Incontinence is something which many elderly people experience, and yet it is a subject which is rarely discussed.
The fact that incontinence is considered to be a taboo subject means that large numbers of elderly people are left feeling ashamed, embarrassed and reluctant to ask for help. Yet the problem is a common one, with around a quarter of elderly people experiencing bladder issues and one-tenth facing bowel problems.
What causes incontinence in the elderly?
Loss of bladder or bowel control can be due to all sorts of reasons, so if your elderly loved one is experiencing problems, the first port of call should be a doctor or specialist nurse to ascertain the likely cause. There are a number of medical conditions which can cause or exacerbate incontinence, such as urinary tract infections, which can be easily treated with medication.
In other cases, a person’s medication may cause unwanted side effects, including incontinence. In these cases, it may be possible to switch to another form of treatment.
Other conditions implicated in incontinence issues include IBS, constipation, prostate problems, conditions such as MS, and prolapse. Your GP will be able to offer help and assistance and advise you on likely outcomes.
People with dementia or Alzheimer’s disease often develop incontinence in the latter stages of the disease, but any new occurrence of incontinence should always be checked out by a medical professional to rule out possible infections.
A common cause of incontinence in the elderly is a general weakening of the pelvic muscles, which may be helped by targeted exercise programs.
Helping a loved one with incontinence
Your elderly relative may be disinclined to discuss incontinence issues with you, but the subject does need to be approached, in order to deal with it effectively. If you suspect that your loved one is suffering in silence, it’s important to address the issue and discuss options sensitively, no matter how embarrassing the subject seems to be.
The first port of call should always be your relative’s GP or nurse practitioner, who will rule out possible infections and try to establish the cause of the problem. If there is no clear medical reason for the problem, your GP can refer you to an NHS Continence Clinic for support.
You can also contact the Bladder and Bowel Foundation for assistance in your relative’s local area, although this may not be available as a free service.
It’s essential to ensure that your elderly loved one is drinking an appropriate amount of liquid during the course of each day, as this will keep them adequately hydrated.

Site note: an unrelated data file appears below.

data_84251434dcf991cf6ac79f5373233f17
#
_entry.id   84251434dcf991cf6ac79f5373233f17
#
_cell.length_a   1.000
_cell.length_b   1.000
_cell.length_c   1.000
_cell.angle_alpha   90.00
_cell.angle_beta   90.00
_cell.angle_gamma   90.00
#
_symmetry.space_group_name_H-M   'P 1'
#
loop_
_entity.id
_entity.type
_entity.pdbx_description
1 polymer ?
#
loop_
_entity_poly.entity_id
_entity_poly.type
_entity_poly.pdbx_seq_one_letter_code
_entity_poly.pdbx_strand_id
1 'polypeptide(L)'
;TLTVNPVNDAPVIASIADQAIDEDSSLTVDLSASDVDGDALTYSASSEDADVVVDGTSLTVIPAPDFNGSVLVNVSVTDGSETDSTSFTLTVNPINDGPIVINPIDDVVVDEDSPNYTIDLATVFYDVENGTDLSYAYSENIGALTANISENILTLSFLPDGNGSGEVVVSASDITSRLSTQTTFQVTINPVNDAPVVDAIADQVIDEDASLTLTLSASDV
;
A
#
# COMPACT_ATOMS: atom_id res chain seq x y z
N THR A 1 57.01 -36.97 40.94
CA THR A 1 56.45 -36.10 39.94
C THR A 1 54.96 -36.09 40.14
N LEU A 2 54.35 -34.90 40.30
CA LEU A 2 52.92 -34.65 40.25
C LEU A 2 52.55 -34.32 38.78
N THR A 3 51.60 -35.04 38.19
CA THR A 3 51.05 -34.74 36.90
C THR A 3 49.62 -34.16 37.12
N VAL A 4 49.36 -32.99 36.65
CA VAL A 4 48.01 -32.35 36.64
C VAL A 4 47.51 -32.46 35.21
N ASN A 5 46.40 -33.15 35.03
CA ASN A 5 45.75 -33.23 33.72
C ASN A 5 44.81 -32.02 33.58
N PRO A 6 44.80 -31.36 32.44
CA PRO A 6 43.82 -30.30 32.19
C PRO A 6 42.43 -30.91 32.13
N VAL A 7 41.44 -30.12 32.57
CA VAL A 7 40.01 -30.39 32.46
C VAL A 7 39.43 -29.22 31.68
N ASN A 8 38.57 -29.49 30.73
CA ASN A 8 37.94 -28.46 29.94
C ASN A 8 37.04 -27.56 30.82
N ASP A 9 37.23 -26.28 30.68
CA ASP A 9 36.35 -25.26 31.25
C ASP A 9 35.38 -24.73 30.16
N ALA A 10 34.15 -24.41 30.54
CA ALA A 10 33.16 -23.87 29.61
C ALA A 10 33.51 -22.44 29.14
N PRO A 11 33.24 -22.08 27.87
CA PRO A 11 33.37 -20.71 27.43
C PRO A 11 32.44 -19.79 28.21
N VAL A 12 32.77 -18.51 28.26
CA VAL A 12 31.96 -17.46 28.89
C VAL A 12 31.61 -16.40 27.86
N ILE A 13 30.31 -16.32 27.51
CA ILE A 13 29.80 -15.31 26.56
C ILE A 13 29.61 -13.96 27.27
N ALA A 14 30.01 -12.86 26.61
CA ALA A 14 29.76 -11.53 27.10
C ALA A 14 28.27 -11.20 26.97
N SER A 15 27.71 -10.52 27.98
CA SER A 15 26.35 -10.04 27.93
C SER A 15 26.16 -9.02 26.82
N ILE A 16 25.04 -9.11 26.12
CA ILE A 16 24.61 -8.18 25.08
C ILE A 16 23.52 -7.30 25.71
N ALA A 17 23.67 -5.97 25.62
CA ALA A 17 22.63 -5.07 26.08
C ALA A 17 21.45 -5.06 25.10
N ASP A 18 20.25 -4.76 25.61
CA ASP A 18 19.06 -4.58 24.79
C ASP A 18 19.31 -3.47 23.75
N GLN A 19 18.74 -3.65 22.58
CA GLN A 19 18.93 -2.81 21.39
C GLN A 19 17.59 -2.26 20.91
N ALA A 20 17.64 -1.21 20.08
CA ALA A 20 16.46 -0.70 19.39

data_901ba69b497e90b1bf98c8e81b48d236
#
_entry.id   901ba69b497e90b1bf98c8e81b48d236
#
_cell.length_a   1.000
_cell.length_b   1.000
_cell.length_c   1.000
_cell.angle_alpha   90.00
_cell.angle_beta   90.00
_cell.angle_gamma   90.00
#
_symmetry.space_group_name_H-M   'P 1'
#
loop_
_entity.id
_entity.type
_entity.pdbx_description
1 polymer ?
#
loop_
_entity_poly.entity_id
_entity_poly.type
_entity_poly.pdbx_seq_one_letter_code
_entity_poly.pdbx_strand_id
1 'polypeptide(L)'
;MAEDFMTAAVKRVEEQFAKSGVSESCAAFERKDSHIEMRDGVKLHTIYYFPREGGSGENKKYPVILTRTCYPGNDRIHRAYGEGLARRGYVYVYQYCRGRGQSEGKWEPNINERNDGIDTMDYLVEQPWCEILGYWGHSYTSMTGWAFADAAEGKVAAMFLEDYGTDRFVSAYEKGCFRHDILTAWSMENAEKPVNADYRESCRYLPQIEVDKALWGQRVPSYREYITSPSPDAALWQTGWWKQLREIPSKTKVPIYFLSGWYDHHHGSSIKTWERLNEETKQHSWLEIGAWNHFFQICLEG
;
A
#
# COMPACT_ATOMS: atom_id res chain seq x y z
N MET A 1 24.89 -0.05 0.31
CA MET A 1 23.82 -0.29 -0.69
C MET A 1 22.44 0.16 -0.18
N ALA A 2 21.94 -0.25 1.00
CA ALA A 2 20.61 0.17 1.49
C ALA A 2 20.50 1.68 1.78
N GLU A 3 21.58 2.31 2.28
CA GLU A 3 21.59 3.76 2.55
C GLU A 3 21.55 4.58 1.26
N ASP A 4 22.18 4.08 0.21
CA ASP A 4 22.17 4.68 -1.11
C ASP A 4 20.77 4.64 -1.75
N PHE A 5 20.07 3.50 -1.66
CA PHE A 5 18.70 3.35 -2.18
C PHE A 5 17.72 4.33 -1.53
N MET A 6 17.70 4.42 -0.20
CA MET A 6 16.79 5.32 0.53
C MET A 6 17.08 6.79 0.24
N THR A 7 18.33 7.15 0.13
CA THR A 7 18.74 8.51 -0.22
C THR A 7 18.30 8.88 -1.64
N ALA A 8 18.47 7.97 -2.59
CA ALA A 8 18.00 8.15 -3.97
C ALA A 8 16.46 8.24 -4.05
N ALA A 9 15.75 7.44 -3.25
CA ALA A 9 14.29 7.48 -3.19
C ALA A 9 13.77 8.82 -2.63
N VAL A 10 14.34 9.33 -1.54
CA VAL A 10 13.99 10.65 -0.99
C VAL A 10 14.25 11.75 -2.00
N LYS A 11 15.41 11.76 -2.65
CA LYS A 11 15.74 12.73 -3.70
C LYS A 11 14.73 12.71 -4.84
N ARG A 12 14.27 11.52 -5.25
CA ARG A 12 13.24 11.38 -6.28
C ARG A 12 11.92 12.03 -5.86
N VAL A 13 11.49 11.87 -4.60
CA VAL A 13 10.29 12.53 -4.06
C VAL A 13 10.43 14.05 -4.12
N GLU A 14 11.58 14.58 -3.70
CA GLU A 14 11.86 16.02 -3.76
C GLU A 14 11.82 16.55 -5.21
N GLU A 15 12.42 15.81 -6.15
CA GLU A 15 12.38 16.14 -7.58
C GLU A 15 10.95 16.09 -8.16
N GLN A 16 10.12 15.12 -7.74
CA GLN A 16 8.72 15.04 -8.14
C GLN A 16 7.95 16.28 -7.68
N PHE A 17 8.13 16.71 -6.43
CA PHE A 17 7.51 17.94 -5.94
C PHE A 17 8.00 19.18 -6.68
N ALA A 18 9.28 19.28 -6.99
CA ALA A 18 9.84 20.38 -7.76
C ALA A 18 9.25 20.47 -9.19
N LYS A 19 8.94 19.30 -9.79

An elderly person should aim to consume around 1.5 - 2 litres of fluids every day, so do make sure that they aren’t drinking less in an attempt to conceal the problem.
Where bowel incontinence is an issue, it can be helpful to include plenty of fibre, such as granary or wholemeal bread, in the diet, as this will encourage regular bowel movements and minimise the risk of constipation.
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There is a huge variety of products available to people with incontinence, so there is no need to soldier on alone if your loved one is experiencing problems. Products are available on the NHS and privately, so do explore all the options before deciding on the best course of action.
It’s possible to source disposable or washable products, such as bed pads and underwear, and your loved one may like to try both types before deciding on the best and most suitable option.
For long-term issues, washable products are likely to be more cost-effective, but the solution in each case is up to the individual and their particular circumstances.
Look out for incontinence pants, which offer varying levels of protection, along with pads for the bed and waterproof mattress protectors, which will prevent damage to the mattress.
Different products offer different levels of protection, so examine the small print and look for products that will keep your loved one’s seats and bedding clean and dry for at least six hours. Cheaper products may not offer the same level of protection, making them a false economy.
Don’t forget to provide waterproof covers for your loved one’s favourite chair, and make sure that you have a good supply of specialist skincare products, such as wipes and creams, which will minimise skin irritations and soreness.
In extreme cases of bladder incontinence, it may be necessary for a catheter to be employed, which will be inserted and removed by healthcare professionals and trained caregivers.
Live-in care at home
If your loved one is experiencing prolonged issues with incontinence, it may be worth considering live-in care at home. A dedicated caregiver moves into your relative’s home and offers a variety of elderly care services, encompassing everything from companion care to dementia care.
Caregivers are highly trained and empathetic, making it easier for families who are struggling to cope with incontinence issues on their own.
When choosing a carer for your loved one, it’s important to make sure that they will be compatible with your loved one, to ensure the best possible outcome for both parties.
Maintaining dignity in old age, and in the face of incontinence, can be extremely challenging, and it is important that your loved one feels happy and comfortable with their caregiver, as this ensures the most positive outcomes.
- Five Reasons a Loved One Might Need Home Help
- Care for the Elderly: Grooming and Hygiene Guide
- Nighttime Care: How to Look After the Elderly at Night
- Improving Later Life and Dementia Care: An Interview with Age UK Sheffield’s Natasha Wilson
- Clothing and Identity in Later Life: An Interview with Professor Julia Twigg